Social marketing applies concepts of commercial marketing theory and techniques to the marketing undertaken by non-profit organisations. The target audiences in social marketing tend to be segmented, and messages have to be tailored to the have the most impact on the target segments. The focus of social marketing is to market socially beneficial behaviour, with the marketing of ideas to achieve attitude changes leading to behaviour changes. Research in social marketing is undertaken in order to understand what people perceive as the gain from the ‘negative’ behaviour they undertake as opposed to the perceived cost of adopting ‘positive’ behaviour. A change in behaviour is viewed as an exchange in which positive behaviour is adopted in exchange for giving up negative behaviour that has some perceived pay-off.
The promotion activities of the New Zealand Fire Service are analysed in terms of the social marketing model. The strategies adopted in current fire safety, education and research activities are seen as resembling the social marketing approach in a number of respects, such as identifying ‘at risk’ groups and targeting specific programmes at them. However, in other respects less of a resemblance is observed. An implicit assumption is identified namely that improved awareness results in improved safety. The report cautions that this will not necessarily follow.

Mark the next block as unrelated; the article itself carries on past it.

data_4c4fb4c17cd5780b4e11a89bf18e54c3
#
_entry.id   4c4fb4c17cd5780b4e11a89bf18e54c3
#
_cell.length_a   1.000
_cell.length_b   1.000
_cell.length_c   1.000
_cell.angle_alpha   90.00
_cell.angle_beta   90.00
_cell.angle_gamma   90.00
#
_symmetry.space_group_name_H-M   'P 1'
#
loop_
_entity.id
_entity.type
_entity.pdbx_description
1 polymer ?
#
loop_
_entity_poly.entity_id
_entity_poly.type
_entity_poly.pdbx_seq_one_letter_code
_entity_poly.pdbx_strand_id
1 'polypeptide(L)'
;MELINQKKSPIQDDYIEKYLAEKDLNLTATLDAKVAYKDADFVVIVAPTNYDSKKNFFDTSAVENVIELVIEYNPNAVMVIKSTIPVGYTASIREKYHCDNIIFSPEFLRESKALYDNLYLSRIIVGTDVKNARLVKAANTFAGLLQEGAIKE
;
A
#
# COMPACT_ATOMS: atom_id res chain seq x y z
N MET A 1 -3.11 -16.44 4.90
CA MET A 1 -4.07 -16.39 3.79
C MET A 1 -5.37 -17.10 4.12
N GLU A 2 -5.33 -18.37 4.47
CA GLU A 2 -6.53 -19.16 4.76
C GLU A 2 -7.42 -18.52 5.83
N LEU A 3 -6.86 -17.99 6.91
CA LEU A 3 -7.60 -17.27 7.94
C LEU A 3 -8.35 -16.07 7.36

The report suggests that better outcomes might be achieved if promotion focussed less on mass media advertising, which changes awareness, and more on research into messages tailored to each target audience in order to change behaviour . A 24-step plan split into 2 stages is proposed for the Fire Service to make the transition to a social marketing based promotional plan, without altering the promotional budget.